Tallies of the numbers of those missing vary widely. But this should not be used to stonewall action against the perpetrators of human rights violations.
"MURDER," WROTE William Shakespeare, "will out."
News of the cold-blooded murder of five civilians by Indian security forces in Jammu and Kashmir have demonstrated, once again, the inexorable working of this maxim. What hasn't become transparent, though, is either the scale or significance of such incidents.
For the most part, reportage on disappearances in Jammu and Kashmir has consisted of little other than variations on a standard set of narrative motifs: faded photographs of the victim, his grieving mother or sister, his orphaned child. While emotionally compelling, such accounts tell us little of just how widespread such killings in fact are.
Ever since this newspaper obtained documents establishing that at least three separate Rashtriya Rifles battalions murdered civilians in cold blood, and then passed them off as unidentified terrorists, these questions have occupied the centre stage of political life in Jammu and Kashmir. Sadly, there have been few answers.
Facts and fiction
In 2003, Chief Minister Mufti Mohammad Sayeed moved to fill the fact void. In an effort to draw votes from supporters of the secessionist movement and win the support of the Hizbul-Mujahideen, Mr. Sayeed promised a full investigation into what he then characterised as large-scale killings of innocent civilians.
Within months, the government introduced numbers to the argument. In March 2003, Law Minister Muzaffar Beig announced that 3,744 people were missing from Jammu and Kashmir a figure that was seized on by activists to claim that their allegations of large-scale enforced disappearances had been vindicated.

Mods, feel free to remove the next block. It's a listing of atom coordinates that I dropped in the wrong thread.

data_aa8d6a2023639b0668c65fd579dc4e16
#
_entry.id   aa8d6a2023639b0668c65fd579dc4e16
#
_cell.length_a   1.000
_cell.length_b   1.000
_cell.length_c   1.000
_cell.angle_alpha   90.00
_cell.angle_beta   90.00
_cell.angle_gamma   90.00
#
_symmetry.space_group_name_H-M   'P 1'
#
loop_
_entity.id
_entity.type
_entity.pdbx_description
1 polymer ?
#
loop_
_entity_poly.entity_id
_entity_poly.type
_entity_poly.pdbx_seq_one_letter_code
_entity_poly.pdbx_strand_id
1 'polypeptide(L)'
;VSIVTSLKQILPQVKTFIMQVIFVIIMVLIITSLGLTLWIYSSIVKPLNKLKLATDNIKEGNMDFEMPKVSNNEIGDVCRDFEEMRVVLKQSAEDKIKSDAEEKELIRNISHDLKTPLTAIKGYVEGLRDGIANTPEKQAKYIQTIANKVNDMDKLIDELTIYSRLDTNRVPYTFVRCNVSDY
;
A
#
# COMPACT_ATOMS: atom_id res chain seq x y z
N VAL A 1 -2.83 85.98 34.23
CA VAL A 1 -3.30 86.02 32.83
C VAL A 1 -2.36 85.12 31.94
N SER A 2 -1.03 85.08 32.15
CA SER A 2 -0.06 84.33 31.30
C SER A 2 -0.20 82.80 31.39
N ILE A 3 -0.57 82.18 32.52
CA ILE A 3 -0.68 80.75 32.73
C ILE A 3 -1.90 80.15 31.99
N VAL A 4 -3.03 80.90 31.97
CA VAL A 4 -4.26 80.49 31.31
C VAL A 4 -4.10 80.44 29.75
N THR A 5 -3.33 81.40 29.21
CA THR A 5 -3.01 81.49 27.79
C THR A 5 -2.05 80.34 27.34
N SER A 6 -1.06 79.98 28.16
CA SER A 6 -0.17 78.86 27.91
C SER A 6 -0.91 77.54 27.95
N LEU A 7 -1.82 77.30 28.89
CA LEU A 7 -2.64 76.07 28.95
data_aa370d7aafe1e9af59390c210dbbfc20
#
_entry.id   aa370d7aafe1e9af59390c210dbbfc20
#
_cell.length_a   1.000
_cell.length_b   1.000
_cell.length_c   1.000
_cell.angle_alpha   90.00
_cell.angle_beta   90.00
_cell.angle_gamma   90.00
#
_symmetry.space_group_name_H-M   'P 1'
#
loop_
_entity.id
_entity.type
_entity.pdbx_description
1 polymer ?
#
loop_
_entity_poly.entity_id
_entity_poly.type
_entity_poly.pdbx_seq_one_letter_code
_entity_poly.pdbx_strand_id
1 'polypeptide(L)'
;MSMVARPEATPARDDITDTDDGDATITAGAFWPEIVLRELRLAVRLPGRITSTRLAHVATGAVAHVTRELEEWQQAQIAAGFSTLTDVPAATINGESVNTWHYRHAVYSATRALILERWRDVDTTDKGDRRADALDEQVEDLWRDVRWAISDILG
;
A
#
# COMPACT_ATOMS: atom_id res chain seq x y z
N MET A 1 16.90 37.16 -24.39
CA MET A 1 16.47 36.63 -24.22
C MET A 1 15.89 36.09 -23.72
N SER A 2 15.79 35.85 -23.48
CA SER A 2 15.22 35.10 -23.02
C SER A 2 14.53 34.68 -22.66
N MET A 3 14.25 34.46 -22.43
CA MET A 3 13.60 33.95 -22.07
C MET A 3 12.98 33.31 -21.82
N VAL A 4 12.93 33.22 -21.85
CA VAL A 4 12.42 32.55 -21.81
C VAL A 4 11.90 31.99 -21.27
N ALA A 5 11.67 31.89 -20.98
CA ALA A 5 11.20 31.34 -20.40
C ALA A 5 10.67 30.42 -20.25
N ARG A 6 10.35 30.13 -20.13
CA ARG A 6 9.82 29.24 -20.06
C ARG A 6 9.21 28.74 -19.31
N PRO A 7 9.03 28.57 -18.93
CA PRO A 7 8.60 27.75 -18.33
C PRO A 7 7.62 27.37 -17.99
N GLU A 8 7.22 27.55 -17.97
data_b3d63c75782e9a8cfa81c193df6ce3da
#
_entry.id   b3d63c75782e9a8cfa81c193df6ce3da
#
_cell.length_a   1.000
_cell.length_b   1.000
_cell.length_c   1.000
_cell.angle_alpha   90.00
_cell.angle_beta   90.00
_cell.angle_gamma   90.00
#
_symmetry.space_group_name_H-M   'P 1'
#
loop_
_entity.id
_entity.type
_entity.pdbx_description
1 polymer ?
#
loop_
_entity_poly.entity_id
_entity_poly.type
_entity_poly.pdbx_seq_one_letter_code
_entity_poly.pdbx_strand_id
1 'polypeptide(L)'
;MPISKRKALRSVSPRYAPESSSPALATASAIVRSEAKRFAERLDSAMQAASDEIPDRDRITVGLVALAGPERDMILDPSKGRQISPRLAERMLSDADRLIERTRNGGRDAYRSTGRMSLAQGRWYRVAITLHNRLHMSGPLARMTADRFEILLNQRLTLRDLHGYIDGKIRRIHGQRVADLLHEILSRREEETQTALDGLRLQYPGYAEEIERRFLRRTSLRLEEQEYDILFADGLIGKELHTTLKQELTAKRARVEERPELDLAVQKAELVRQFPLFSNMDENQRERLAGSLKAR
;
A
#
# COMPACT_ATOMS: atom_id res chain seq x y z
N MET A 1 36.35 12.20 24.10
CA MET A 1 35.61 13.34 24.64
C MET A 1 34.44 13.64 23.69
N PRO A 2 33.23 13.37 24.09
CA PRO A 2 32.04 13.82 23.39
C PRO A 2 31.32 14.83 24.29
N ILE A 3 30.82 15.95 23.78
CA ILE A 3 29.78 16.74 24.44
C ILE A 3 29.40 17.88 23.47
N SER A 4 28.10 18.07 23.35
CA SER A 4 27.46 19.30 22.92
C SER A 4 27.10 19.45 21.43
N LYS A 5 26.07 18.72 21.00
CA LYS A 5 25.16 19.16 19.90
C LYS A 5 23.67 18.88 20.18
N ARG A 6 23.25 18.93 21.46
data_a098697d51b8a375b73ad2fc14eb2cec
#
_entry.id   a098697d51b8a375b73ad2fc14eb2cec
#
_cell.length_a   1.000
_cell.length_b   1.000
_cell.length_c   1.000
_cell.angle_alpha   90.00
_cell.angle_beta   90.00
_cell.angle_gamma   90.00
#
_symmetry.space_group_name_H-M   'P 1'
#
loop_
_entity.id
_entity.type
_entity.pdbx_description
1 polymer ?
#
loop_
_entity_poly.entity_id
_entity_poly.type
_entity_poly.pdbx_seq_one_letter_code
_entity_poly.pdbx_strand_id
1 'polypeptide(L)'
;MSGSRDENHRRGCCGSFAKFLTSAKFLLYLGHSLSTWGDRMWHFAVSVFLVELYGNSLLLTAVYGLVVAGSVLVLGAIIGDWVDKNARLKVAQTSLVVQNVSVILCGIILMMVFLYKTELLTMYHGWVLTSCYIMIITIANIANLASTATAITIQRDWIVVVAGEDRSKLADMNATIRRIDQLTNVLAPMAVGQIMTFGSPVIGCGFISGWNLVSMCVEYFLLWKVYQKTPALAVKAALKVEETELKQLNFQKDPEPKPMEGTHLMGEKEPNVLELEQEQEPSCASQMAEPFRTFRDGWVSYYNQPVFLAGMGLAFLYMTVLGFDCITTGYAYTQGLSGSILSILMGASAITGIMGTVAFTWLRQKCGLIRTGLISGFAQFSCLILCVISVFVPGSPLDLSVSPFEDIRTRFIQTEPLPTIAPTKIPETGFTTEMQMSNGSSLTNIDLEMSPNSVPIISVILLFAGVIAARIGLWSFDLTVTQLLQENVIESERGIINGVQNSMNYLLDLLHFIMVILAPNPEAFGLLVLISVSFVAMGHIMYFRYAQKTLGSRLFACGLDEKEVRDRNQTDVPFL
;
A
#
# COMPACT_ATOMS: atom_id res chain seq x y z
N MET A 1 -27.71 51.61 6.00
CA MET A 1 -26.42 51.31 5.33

Mr. Beig's figure was, however, only a compilation of the numbers of persons reported to be missing for any reason at all. Later that year, Chief Minister Sayeed declared that just 60 persons had in fact "disappeared" since 1990 or, put more bluntly, had been established to have been kidnapped and then presumably murdered by security forces.
Mr. Sayeed's figures came from scrutiny of a list of 743 provided to the Jammu and Kashmir Government by human rights groups, notably the Association of the Parents of Disappeared Persons. Led by Parveena Ahanger, the mother of one of those missing, and lawyer Parvez Imroz, the APDP had fought a sustained campaign on the issue.
Investigators first focussed their attention on the 84 disappearances human rights activists said had taken place between November 2002, when Mr. Sayeed took power, and August 2003. Of these, the Jammu and Kashmir Police discovered, the names and addresses of only 58 tallied with actual individuals.
For example, the lists put out by human rights activists contained the name of Mohammad Altaf Yatoo of Aripathan village in Beerwah. Investigators, however, obtained signed statements from Aripathan residents that no one of that name had ever lived in the village.
Of the 58 verifiable cases, the police said, 26 were traced to their homes a fact journalists were able to cross-check with relative ease. Another "disappeared" individual turned out to be in Srinagar central jail. Six others, the police said, had turned terrorists, while two were kidnapped by jihadi groups. Still others had been killed in exchanges of fire.